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Mario Bautista, has been with the entertainment industry for more than 4 decades. He writes regular columns for People's Journal and Malaya.

Mar 22, 2021



AFTER REVIEWING “Sputnik” which is Russian and “Red Dot” which is Swedish, we now review a Netflix Italian action-thriller, “The Beast” (La Belva). 

The title roler is Leonida Riva (Fabrizio Gifuni), a Special Forces soldier and war veteran from the Italian military who is suffering from Post Traumatic Stress Disorder and now addicted to pain medications to maintain his stablity.

He’s alienated from his estranged wife Angela (Monica Pissedu) and son Mattia (Emanuel Linfatti). 

The only member of their family who is nice to him is his 7-year old daughter, Teresa (Giada Gigliardi). Mattia is very hostile to him. 

On the night Teresa is supposed to have dinner with him, Mattia instead takes her to a fast food restaurant to meet with his friends. 

He leaves the girl alone in their table and when he returns, to his consternation she has suddenly disappeared.  

Witnesses say Teresa is kidnapped and describes the vehicle that took her. Even before the police could act, Riva demonstrates he’s a true man of action and has already acted swiftly to chase the kidnapper. 

But the cops, instead of siding with him, even suspect that he has something to do with the abduction. 

Riva or The Beast, though, will be relentless and unforgiving in his efforts to rescue his daughter, no matter what it costs him.

We’re sure that by judging from the storyline we’ve written here, you have already deduced that this action flick is obviously inspired by Liam Neeson’s 2009 blockbuster, “Taken”, where the hero also played a dad who tracks down a vicious gang of sex traffickers to save his abducted daughter. 

It was so successful it even had sequels, copycats and also a hit TV action series that ran for two seasons.

Just like in “Taken”, you can expect a lot of routine action violence in “The Beast” complete with gunfights, stabbings and hand to hand combat with kicks and punches.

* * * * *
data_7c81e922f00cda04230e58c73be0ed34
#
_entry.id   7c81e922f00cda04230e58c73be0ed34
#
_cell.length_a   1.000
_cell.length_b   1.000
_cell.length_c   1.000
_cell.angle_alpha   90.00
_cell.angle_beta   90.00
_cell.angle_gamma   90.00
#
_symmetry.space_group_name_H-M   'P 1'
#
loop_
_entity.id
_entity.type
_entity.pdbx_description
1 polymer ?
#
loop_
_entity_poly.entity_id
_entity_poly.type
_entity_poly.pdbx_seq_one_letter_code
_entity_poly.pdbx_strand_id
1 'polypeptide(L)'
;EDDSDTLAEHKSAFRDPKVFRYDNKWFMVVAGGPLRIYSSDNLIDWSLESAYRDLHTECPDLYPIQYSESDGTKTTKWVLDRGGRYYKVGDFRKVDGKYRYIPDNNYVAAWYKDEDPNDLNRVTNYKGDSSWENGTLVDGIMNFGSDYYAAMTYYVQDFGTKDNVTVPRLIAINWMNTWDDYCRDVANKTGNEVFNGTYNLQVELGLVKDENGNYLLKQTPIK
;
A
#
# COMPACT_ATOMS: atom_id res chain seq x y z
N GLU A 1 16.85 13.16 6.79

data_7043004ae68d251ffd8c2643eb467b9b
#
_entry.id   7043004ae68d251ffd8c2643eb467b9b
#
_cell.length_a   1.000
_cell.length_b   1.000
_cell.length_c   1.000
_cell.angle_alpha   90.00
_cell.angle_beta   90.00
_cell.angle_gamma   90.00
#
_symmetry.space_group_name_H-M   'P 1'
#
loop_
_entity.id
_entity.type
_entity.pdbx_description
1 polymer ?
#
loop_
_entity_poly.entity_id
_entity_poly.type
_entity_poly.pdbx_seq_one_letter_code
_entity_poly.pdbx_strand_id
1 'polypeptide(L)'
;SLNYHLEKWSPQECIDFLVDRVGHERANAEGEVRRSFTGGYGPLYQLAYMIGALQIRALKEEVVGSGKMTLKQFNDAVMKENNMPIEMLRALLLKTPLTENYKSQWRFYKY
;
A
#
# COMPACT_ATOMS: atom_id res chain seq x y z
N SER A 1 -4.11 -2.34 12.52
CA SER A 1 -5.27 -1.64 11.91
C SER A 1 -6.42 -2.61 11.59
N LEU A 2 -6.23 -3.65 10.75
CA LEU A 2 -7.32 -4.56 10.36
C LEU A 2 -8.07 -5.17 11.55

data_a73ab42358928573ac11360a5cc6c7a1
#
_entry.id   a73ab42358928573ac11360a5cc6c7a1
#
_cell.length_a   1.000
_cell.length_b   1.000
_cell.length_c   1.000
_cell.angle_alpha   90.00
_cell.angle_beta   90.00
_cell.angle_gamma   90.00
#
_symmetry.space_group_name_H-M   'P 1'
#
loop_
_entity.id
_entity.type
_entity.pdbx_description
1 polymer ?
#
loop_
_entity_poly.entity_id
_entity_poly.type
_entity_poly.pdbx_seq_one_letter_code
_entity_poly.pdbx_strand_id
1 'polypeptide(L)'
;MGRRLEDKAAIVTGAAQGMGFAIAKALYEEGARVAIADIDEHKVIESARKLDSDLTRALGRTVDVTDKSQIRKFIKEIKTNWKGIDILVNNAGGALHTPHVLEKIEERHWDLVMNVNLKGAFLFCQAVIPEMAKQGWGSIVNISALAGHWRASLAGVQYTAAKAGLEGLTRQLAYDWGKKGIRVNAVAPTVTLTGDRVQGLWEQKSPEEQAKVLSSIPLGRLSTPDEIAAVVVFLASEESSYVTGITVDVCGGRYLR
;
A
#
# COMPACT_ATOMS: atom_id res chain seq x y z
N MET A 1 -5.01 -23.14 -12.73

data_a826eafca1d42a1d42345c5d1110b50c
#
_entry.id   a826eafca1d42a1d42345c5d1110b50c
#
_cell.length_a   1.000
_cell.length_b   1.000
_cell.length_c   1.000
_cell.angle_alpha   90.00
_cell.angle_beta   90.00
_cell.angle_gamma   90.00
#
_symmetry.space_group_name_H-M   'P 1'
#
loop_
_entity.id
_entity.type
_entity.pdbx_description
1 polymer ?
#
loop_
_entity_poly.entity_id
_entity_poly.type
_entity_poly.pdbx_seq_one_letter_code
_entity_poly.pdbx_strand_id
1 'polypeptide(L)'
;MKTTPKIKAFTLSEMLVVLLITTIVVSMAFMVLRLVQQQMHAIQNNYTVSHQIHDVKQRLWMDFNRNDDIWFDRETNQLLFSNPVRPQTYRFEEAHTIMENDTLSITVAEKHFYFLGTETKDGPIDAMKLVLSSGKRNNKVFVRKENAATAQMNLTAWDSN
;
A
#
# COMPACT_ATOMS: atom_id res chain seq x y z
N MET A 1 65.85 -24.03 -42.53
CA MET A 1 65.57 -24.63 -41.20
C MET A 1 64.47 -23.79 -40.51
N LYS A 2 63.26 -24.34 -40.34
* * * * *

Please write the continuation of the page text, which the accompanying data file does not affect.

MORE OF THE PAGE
To show his exploits as a soldier, Riva as the strong, silent type of asskicking hero is shown in flashbacks being subjected to various kinds of torture by his captors. 

Of course, he gets to escape from them and quickly turns the table on them by killing them all. 

But this type of action scenes in action movies now will always be compared not only to “Taken” but also to the hit Keanu Reeves franchise, “John Wick”, whose grandfather is Stallone’s “Rambo”. 

And compared to those classics in slambang violence, the familiar tropes and action sequences in “The Beast” may now be considered as something pretty tame and familiar. 

As the standard now in action flicks, the police always come late and the bad guys are so over the top who enjoy the best things in life, like drugs and easy women;

That is, until the rampaging hero comes along to give them all the comeuppance that they surely deserve for kidnapping kids that they sell to the highest bidding pervert. 

The chief crime lord here is named Mozart (Andrea Pennachi) and as his name indicates, he’s fond of classical music.

It’s the kind of entertainment that does not require deep thought or serious reflection, so those who are out to just while their time away while we’re on lockdown will certainly find this movie quite enjoyable even if you’ve actually seen it all before. 

Netflix keeps on buying this kind of escapist action flicks from various countries because they know there’s a sure market for it for viewers who just love endlessly watching violent action flicks. 

And we brazenly confess to be one of them. Hahahaha!